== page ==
New Zealand’s climate change ambassador Adrian Macey has been nominated as a candidate for the chair of the Kyoto Protocol (KP) negotiations. This is one of the two key strands in the United Nations (UN) climatechange negotiations and includes negotiations on targets for all developed countries except the United States and the rules that will apply to countries like New Zealand in future.

It’s a big role, and Adrian Macey has got the skills and experience needed to do the job.  But whether Adrian Macey gets it may depend on wider international political concerns than just whether he is up to it. It’s no secret that Adrian Macey wants to stop being New Zealand’s climate change ambassador. The last couple of years have personally been extremely tough for the New Zealand negotiators because of the workload and travel involved. Many changed jobs after Copenhagen. But the Government has failed to find a replacement climate change ambassador so Adrian Macey hasn’t been able to retire and is here in Bonn as New Zealand’s representative.

The current KP chair is John Ashe from Antigua and Barbuda. He was elected into the position in April 2009.

Earlier this year, in anticipation that John Ashe would step down from the role, the Umbrella Group of countries (most non-European Union (EU) developed countries, including New Zealand) and the EU met in Madrid in March 2010 and agreed that if John Ashe stood down Adrian Macey would be the developed countries’ nominee.

At a climate change meeting in Bonn in April, it emerged that John Ashe wasn’t standing down after all – and so two names entered into the ballot: John Ashe and Adrian Macey.

Now, this is not like elections in New Zealand. Diplomats like things to be tidy and although there is a formal election for posts like these, there’s not normally a contest. Instead, the diplomats (on behalf of their governments) agree in advance on the candidate and the vote becomes a formality. Having two candidates is a bit awkward.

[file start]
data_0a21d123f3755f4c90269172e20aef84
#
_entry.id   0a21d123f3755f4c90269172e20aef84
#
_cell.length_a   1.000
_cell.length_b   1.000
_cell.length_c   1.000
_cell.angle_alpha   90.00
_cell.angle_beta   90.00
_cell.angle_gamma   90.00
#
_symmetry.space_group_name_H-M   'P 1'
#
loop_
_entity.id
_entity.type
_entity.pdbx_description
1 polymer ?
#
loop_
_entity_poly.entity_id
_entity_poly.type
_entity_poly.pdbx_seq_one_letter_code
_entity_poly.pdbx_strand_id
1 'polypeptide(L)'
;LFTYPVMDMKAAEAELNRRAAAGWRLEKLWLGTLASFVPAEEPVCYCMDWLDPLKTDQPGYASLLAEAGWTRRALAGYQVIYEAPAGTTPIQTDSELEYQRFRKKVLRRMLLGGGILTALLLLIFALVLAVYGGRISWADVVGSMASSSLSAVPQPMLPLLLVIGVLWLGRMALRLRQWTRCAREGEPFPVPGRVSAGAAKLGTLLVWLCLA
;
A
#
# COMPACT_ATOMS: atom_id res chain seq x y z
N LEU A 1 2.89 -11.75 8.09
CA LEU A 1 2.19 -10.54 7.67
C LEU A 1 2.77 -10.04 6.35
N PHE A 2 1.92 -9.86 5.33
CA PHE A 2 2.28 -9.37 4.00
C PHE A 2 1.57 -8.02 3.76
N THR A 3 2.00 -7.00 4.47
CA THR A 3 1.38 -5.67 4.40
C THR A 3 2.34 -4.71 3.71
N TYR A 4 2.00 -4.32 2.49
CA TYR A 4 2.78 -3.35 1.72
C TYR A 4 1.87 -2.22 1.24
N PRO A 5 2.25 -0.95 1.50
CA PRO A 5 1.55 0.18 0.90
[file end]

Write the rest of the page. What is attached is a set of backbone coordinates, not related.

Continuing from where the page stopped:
So rather than put it to the vote in April, the decision on who will be chair of the KP was put off until June, i.e. the meeting that started today.

Meanwhile, there’s been some scurrying around behind the scenes to sort something out. Rumours are that some developing countries are nervous about having a chair from New Zealand because of New Zealand’s perceived lack of commitment to tackling climate change and that the EU may be getting cold feet about the nomination. This is what you get when the Government has a weak climate change policy.

A summary of where things got to in April is given in the draft agenda for the current KP negotiation session.

Adrian Macey has definitely got the skills and experience for the job. We’ll have to see whether the politics plays out in his favour over the next two weeks. But what we do know is that his position certainly hasn’t been helped by John Key’s lack of commitment to tackling climate change.

Geoff Keey, currently in Bonn